“This is Eurasia Group’s annual forecast of the political risks that are most likely to play out over the course of the year. This year’s report was published on 3 January, 2017.” Readers may watch the associated video, and read point by point summary.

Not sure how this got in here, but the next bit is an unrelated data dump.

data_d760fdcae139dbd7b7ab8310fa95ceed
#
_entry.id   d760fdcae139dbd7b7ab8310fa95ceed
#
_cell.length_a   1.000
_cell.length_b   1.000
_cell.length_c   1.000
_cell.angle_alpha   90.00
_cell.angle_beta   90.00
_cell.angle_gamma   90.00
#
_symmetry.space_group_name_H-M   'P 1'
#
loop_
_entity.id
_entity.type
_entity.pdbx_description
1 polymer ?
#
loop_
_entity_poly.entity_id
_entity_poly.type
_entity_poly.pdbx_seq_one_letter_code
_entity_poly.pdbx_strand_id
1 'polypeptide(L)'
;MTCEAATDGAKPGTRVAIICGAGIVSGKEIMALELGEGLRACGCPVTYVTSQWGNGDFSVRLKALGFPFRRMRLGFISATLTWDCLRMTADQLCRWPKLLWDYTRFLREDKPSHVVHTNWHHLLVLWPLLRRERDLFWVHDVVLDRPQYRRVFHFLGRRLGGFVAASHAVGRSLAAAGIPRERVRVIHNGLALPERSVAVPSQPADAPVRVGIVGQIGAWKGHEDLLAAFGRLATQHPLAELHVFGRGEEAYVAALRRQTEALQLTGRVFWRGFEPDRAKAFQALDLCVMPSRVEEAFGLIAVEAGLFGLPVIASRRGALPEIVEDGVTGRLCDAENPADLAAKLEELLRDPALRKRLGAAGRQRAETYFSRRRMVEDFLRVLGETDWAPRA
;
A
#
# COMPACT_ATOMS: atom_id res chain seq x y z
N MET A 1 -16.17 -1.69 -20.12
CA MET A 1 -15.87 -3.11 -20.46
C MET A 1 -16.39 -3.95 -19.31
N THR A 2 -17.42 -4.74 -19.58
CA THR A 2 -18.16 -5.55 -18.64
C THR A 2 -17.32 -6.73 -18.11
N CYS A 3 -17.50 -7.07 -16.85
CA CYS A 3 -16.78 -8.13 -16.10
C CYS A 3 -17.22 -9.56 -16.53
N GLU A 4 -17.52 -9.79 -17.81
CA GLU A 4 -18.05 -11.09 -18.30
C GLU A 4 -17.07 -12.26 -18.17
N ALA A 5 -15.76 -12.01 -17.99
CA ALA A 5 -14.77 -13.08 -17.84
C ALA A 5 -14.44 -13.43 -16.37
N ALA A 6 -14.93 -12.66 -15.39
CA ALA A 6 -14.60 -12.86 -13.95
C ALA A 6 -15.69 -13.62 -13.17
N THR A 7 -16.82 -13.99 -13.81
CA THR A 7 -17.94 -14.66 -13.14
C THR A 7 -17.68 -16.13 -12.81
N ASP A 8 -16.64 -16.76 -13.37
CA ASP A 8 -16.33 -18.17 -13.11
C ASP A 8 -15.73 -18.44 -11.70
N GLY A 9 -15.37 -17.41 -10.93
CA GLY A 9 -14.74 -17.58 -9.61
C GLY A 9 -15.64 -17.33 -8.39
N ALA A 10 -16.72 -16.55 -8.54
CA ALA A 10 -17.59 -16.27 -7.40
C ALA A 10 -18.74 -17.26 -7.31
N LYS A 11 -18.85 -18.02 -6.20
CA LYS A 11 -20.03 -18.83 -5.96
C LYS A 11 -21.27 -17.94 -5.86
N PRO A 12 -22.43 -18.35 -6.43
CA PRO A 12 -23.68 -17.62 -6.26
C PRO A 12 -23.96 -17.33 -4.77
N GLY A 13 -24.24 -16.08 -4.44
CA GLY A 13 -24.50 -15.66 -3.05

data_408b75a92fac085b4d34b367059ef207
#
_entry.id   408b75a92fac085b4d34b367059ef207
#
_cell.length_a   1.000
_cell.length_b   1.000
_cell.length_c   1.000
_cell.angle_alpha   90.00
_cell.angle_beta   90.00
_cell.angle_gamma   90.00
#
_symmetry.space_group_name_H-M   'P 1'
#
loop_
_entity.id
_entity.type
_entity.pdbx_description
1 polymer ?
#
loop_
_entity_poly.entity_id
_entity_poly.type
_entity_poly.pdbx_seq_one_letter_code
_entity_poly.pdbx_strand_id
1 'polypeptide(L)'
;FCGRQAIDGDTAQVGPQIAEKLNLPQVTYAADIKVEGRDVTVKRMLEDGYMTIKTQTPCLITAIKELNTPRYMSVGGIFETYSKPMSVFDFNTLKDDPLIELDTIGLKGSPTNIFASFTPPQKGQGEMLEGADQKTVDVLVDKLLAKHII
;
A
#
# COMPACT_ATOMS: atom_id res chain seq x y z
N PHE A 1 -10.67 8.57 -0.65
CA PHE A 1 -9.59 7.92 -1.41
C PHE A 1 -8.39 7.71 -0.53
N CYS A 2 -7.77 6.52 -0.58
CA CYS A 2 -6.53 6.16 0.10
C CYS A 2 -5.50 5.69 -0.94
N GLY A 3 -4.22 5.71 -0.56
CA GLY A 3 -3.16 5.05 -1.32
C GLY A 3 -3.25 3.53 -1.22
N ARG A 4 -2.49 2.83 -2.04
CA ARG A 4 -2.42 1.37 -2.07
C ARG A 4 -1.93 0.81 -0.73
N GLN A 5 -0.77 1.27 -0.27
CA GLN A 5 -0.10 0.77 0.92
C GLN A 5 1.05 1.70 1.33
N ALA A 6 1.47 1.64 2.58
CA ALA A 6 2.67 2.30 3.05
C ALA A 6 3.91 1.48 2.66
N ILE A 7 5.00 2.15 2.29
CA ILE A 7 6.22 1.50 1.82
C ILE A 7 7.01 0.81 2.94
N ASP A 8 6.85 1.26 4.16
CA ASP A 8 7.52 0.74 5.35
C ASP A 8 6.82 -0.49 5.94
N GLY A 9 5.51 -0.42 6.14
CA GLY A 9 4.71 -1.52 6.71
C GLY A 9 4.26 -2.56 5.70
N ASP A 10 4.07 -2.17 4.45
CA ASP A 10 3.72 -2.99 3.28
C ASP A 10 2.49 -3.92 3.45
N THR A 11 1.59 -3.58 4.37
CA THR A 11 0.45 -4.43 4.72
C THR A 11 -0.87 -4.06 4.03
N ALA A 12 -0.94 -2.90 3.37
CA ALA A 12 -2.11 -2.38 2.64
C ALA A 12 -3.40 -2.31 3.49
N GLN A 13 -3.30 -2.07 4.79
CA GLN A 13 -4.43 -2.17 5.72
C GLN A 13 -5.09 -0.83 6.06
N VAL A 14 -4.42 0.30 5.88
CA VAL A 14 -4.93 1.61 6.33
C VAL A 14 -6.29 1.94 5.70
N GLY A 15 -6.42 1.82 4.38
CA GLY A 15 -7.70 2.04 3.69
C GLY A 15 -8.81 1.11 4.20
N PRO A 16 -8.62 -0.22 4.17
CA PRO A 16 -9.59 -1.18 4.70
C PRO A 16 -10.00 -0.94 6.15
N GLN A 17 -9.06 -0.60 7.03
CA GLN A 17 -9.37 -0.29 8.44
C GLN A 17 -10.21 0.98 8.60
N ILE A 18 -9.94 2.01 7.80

“It’s been six years since we first wrote about the coming G-Zero world—a world with no global leader. The underlying shifts in the geopolitical environment have been clear: a US with less interest in assuming leadership responsibilities; US allies, particularly in Europe, that are weaker and looking to hedge bets on US intentions; and two frenemies, Russia and China, seeking to assert themselves as (limited) alternatives to the US—Russia primarily on the security front in its extended backyard, and China primarily on the economic front regionally, and, increasingly, globally. These trends have accelerated with the populist revolt against “globalism”—first in the Middle East, then in Europe, and now in the US. Through 2016, you could see the G-Zero picking up speed on multiple fronts: the further deterioration of the transatlantic alliance with Brexit and the “no” vote on the Italy referendum; the end of America’s Asia pivot with the collapse of the Trans-Pacific Partnership and the Philippine president announcing a break with the US; the Russian victory in Syria after backing President Bashar al Assad through nearly six years of war. But with the shock election of Donald Trump as president of the US, the G-Zero world is now fully upon us. The triumph of “America first” as the primary driver of foreign policy in the world’s only superpower marks a break with decades of US exceptionalism and belief in the indispensability of US leadership, however flawed and uneven. With it ends a 70-year geopolitical era of Pax Americana, one in which globalization and Americanization were tightly linked, and American hegemony in security, trade, and promotion of values provided guardrails for the global economy.In 2017 we enter a period of geopolitical recession. This year marks the most volatile political risk environment in the postwar period, at least as important to global markets as the economic recession of 2008. It needn’t develop into a geopolitical depression that triggers major interstate military conflict and/or the breakdown of major central government institutions. But such an outcome is now thinkable, a tail risk from the weakening of international security and economic architecture and deepening mistrust among the world’s most powerful governments…”